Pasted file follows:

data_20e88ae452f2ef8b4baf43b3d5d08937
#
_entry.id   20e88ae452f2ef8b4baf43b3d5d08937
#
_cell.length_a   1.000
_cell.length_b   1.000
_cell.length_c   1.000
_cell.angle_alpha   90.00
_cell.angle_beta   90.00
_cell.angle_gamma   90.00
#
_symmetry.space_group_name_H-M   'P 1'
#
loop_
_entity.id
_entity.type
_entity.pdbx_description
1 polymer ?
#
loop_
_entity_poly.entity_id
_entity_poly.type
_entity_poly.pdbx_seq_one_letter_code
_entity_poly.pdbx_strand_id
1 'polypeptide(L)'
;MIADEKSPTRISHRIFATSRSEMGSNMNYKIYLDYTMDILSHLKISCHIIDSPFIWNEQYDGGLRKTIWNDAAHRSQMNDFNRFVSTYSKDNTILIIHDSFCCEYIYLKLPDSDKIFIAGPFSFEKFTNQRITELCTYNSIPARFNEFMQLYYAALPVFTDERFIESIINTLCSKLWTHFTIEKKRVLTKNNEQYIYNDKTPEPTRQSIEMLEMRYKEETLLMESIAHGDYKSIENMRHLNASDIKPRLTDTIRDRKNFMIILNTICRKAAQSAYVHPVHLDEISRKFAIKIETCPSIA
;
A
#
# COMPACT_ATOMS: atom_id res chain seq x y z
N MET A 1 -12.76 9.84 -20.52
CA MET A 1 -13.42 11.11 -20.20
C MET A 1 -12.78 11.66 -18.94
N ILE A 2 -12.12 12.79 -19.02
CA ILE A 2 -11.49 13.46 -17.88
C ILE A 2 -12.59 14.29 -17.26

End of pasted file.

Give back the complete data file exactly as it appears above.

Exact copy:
data_20e88ae452f2ef8b4baf43b3d5d08937
#
_entry.id   20e88ae452f2ef8b4baf43b3d5d08937
#
_cell.length_a   1.000
_cell.length_b   1.000
_cell.length_c   1.000
_cell.angle_alpha   90.00
_cell.angle_beta   90.00
_cell.angle_gamma   90.00
#
_symmetry.space_group_name_H-M   'P 1'
#
loop_
_entity.id
_entity.type
_entity.pdbx_description
1 polymer ?
#
loop_
_entity_poly.entity_id
_entity_poly.type
_entity_poly.pdbx_seq_one_letter_code
_entity_poly.pdbx_strand_id
1 'polypeptide(L)'
;MIADEKSPTRISHRIFATSRSEMGSNMNYKIYLDYTMDILSHLKISCHIIDSPFIWNEQYDGGLRKTIWNDAAHRSQMNDFNRFVSTYSKDNTILIIHDSFCCEYIYLKLPDSDKIFIAGPFSFEKFTNQRITELCTYNSIPARFNEFMQLYYAALPVFTDERFIESIINTLCSKLWTHFTIEKKRVLTKNNEQYIYNDKTPEPTRQSIEMLEMRYKEETLLMESIAHGDYKSIENMRHLNASDIKPRLTDTIRDRKNFMIILNTICRKAAQSAYVHPVHLDEISRKFAIKIETCPSIA
;
A
#
# COMPACT_ATOMS: atom_id res chain seq x y z
N MET A 1 -12.76 9.84 -20.52
CA MET A 1 -13.42 11.11 -20.20
C MET A 1 -12.78 11.66 -18.94
N ILE A 2 -12.12 12.79 -19.02
CA ILE A 2 -11.49 13.46 -17.88
C ILE A 2 -12.59 14.29 -17.26